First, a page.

CA Technologies today released version 12.2 of its CA Automic One Automation platform with a focus on making the tools within the suite more developer-centric.

Updates were made to the CA Automic Workload Automation, Continuous Delivery Automation and Automic Service Orchestration components of the platform.

With the updates, “We allow developers to define a workflow or continuous delivery pipeline without having to leave their development environment,” Gwyn Clay, VP of product management for CA Automation, told SD Times today. “Developers can interact with the systems from a code perspective, while operations can interact via the visual workbench with operations processes and business processes.” This is done via automation-as-code features that let developers work on customer experience rather than operational tasks, the company said in a statement announcing the release.

In the announcement, the company wrote: “CA’s Automation portfolio equips IT organizations with the tools they need to move from opportunistic to systemic automation, responding to customer needs by unifying automation silos and driving automation across core business processes. The portfolio [is] built on a foundation of intelligent automation that supports systems to undertake more complex tasks, apply better awareness and understand the underlying business context to deliver accurate and efficient decision-making.”

The platform, Clay said, has been enhanced to enable enterprises to automate the software delivery process, bringing the work of developers and operations together. “Synchronization capabilities allow developers and operations to sync definitions of workflows that relate to back-end processes, or a workflow that represents a continuous delivery pipeline, and store them in a standard code repository, with the advantages of versioning, branching, merge and compare, and making global changes.”

CA Technologies acquired Automic in January 2017, Clay said, adding that this is the second major release since the acquisition. What drove the new features, he said, is the evolving roles of developers and operations. “The personas are starting to get closer together. A lot of the people moving into operations have a stronger developer pedigree than they ever did. With DevOps, there’s an automation-first mentality. People want to automate at greater levels of detail than previous generations could. As part of that journey, what’s important is to give developers as close to a developer-like feeling with the products that are built. Instead of having developers come to you, you come to the developers.”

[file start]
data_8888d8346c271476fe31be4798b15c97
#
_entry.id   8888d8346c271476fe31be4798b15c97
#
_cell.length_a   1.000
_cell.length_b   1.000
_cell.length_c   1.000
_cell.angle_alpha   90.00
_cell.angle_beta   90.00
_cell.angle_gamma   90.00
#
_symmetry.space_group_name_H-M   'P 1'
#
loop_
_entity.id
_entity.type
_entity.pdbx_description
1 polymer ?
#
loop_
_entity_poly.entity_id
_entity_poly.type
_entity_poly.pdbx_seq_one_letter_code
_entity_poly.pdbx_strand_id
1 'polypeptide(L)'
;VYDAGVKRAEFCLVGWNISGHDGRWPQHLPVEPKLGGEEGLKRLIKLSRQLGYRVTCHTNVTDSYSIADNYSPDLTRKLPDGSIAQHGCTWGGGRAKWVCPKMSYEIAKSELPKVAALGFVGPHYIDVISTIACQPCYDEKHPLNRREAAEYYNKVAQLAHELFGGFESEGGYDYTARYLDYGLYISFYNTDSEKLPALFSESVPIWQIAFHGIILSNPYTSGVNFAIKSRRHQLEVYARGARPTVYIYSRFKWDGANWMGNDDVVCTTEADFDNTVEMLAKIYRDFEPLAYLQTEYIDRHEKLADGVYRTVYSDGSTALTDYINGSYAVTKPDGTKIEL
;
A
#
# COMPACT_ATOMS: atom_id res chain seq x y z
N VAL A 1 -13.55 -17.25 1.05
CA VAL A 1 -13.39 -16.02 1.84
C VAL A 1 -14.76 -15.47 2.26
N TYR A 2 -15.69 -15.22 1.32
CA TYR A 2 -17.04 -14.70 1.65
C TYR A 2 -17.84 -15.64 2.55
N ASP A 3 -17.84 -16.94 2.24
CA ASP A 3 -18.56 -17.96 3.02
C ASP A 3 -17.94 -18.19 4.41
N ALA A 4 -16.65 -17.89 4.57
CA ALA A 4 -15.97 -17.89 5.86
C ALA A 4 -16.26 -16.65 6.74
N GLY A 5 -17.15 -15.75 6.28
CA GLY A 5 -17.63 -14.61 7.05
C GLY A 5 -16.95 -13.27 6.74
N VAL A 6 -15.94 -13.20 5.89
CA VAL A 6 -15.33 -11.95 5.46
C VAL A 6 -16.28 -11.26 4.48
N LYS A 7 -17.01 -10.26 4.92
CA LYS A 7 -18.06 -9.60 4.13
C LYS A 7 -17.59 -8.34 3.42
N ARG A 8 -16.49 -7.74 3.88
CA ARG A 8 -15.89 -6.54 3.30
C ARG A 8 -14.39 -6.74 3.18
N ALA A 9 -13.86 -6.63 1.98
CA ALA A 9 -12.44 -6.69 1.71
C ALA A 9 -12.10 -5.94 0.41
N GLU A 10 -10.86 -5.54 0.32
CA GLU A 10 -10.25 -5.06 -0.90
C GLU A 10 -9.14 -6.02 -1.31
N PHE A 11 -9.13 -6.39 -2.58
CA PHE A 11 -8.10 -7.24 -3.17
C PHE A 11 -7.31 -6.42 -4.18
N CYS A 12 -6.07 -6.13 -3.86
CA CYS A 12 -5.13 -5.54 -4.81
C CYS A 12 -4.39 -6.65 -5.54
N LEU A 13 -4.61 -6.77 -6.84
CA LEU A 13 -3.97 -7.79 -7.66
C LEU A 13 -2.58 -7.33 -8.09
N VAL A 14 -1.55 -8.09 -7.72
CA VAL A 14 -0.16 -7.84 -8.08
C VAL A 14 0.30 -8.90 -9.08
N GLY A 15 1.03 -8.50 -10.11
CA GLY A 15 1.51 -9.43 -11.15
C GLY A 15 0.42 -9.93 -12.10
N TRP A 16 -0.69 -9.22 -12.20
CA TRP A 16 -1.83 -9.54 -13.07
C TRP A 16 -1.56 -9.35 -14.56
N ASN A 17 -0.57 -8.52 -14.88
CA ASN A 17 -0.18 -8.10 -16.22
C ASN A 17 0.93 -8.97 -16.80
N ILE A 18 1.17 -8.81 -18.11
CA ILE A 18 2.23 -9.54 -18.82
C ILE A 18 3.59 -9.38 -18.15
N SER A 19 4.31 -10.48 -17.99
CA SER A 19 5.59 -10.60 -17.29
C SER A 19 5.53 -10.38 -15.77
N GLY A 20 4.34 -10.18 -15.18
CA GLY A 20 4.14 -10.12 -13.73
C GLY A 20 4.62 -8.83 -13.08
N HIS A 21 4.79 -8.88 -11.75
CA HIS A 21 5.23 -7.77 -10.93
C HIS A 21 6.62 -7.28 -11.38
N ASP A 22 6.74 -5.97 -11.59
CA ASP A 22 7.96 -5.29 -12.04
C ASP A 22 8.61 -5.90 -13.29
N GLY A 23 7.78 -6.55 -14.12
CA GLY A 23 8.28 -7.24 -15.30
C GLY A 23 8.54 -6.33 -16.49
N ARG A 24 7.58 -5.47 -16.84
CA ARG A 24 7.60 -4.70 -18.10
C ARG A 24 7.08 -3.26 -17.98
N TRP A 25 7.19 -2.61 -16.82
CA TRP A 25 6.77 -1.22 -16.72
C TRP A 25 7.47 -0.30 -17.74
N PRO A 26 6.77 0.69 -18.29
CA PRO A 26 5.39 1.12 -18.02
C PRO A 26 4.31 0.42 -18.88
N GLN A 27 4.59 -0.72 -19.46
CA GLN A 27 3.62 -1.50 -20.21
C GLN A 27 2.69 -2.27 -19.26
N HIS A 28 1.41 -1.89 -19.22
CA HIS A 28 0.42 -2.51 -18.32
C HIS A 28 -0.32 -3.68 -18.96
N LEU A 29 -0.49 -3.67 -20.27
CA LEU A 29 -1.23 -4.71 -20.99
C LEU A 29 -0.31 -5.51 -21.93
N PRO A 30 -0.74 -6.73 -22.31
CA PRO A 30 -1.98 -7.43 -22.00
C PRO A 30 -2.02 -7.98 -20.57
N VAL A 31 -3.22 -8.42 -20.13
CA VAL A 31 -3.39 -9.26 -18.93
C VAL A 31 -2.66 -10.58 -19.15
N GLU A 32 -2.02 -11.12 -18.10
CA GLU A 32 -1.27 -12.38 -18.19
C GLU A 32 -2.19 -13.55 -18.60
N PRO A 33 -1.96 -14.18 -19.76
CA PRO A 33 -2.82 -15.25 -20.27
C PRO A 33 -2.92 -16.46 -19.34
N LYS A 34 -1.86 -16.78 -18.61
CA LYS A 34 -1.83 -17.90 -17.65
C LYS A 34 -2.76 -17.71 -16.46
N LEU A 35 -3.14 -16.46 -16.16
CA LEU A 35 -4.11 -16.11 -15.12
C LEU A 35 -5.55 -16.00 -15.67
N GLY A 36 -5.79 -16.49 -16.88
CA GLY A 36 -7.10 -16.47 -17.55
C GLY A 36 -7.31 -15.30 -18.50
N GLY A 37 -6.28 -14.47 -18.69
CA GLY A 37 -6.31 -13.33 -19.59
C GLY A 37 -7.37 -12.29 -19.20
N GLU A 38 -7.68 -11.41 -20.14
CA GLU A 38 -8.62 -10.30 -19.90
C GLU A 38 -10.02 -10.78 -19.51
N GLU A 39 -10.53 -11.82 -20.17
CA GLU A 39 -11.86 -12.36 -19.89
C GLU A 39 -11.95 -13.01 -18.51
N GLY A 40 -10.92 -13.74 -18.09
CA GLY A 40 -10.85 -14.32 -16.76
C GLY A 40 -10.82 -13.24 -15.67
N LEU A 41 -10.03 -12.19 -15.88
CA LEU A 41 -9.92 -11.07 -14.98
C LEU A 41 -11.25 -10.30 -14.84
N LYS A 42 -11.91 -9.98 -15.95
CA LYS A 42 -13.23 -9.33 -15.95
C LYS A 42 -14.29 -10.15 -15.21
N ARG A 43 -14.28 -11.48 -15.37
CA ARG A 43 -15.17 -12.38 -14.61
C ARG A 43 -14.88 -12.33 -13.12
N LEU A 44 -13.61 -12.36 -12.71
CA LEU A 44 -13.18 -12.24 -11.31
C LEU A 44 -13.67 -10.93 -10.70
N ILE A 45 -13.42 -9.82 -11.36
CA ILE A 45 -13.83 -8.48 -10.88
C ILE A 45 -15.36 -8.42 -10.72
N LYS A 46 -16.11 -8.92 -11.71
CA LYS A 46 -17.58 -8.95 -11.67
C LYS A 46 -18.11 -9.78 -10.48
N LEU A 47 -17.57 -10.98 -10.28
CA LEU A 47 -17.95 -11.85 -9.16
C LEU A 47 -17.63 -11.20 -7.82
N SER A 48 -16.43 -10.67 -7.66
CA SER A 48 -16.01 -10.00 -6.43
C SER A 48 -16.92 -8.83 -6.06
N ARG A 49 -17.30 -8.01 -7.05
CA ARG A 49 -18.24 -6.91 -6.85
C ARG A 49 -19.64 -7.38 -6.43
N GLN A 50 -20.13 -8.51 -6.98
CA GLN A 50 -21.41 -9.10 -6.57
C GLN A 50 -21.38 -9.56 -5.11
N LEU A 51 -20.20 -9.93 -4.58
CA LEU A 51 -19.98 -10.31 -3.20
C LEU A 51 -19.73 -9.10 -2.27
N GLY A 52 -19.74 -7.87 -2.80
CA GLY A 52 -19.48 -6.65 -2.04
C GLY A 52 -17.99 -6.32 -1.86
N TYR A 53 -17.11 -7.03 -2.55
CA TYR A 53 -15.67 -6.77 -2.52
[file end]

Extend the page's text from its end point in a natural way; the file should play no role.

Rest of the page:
The company today announced cross-product integrations for its classic workflow automation product with CA Workload Automation Autosys, the ESP Edition and CA Jarvis, the company’s analytics and machine learning engine. These integrations “shift left” automation capabilities and connect automation silos, the company said.

The company said the update does give operations teams new capabilities for managing the life cycle of automation artifacts, intelligent critical-path management and support for PostgreSQL.

Addressing the issue of whether developers are being pushed too far into operations, or that operations teams are being marginalized in this evolution, Clay said: “Pendulums always tend to swing too far and tend to find their equilibrium. Through the early successes in DevOps, and greater levels of speed and delivery, it has resulted in that pendulum swinging a little too far to the left. Businesses that have more sensitive core processes, things like security and data privacy as a broad concern, there will always be an ops persona. But it needs to evolve closer to the dev persona.”